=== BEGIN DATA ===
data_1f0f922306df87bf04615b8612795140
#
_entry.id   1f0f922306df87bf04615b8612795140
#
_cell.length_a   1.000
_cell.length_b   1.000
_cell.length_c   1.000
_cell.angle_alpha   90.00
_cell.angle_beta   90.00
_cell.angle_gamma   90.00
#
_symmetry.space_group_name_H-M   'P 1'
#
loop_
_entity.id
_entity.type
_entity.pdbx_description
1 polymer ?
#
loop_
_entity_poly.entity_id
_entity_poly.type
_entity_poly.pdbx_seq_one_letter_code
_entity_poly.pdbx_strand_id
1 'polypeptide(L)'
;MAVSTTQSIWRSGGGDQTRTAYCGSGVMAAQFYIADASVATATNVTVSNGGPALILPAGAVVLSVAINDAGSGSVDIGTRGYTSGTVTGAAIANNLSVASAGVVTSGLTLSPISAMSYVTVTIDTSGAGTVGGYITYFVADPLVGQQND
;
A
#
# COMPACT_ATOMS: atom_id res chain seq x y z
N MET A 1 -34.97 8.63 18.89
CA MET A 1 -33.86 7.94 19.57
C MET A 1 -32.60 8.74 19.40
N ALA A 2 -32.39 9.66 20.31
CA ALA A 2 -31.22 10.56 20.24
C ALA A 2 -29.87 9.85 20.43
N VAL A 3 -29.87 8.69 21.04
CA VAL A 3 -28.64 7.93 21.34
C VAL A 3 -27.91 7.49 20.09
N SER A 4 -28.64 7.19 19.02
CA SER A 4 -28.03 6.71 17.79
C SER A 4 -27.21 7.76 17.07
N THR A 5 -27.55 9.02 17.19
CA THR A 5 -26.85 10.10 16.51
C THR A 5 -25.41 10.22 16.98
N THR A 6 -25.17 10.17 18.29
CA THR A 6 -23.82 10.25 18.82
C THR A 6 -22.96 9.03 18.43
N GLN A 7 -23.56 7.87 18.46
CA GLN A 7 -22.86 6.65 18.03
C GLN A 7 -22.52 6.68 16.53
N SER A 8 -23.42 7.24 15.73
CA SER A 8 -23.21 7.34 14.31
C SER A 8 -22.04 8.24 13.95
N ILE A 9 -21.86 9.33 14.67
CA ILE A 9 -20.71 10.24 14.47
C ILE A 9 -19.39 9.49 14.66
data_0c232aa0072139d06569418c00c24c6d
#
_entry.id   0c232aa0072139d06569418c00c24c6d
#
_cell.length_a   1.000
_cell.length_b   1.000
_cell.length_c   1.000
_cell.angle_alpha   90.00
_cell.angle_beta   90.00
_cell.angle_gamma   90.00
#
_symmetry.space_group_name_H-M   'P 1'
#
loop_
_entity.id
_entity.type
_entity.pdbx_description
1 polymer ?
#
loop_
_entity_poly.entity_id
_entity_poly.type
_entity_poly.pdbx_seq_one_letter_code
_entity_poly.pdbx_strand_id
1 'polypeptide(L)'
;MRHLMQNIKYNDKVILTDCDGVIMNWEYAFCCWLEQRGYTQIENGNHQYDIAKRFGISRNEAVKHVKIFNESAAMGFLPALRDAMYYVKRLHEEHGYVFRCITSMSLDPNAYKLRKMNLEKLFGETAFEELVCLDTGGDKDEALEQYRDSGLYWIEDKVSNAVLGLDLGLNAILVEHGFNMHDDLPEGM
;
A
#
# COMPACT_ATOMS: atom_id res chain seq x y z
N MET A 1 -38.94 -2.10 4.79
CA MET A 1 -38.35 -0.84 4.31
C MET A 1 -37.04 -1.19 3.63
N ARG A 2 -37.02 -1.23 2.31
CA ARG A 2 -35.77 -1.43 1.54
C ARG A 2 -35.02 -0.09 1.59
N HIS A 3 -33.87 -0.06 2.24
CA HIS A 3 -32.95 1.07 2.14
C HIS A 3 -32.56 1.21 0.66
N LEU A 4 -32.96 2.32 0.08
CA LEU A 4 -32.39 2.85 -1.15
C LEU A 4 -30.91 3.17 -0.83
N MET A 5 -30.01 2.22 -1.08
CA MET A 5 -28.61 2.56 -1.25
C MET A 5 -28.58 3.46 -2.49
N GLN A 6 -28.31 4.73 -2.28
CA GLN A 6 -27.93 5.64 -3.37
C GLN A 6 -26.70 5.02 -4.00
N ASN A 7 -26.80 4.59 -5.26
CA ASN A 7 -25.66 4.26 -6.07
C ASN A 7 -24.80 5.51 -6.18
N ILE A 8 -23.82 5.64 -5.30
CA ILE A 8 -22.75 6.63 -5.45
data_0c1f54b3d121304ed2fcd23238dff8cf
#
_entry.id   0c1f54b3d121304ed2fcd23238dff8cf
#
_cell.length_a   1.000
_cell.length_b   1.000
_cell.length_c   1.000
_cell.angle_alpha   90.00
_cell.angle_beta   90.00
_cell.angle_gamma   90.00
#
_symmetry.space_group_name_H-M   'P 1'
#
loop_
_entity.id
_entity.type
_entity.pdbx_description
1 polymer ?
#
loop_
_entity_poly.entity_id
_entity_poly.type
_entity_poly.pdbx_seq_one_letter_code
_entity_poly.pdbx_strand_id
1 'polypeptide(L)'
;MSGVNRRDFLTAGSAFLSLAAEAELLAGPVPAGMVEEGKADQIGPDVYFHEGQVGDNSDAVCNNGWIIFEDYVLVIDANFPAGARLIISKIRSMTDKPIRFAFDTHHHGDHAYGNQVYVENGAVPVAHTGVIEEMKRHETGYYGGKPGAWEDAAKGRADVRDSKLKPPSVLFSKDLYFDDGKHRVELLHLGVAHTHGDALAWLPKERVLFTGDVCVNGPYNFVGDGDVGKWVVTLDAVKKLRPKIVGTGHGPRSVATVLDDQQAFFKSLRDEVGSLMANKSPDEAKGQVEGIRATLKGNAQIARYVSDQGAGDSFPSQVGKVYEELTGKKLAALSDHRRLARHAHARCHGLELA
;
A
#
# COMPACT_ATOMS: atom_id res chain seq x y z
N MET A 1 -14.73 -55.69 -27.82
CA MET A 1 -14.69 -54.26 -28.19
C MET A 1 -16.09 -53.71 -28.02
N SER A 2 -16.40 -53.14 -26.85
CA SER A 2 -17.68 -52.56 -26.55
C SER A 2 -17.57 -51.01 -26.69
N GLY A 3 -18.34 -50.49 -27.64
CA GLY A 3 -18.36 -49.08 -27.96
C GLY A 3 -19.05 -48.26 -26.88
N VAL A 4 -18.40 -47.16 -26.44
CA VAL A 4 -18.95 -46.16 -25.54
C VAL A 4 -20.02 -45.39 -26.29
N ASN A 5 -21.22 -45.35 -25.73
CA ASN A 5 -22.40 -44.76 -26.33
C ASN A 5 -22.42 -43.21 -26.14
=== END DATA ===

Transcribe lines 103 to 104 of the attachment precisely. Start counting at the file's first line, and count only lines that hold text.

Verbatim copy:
N GLN A 6 -28.31 4.73 -2.28
CA GLN A 6 -27.93 5.64 -3.37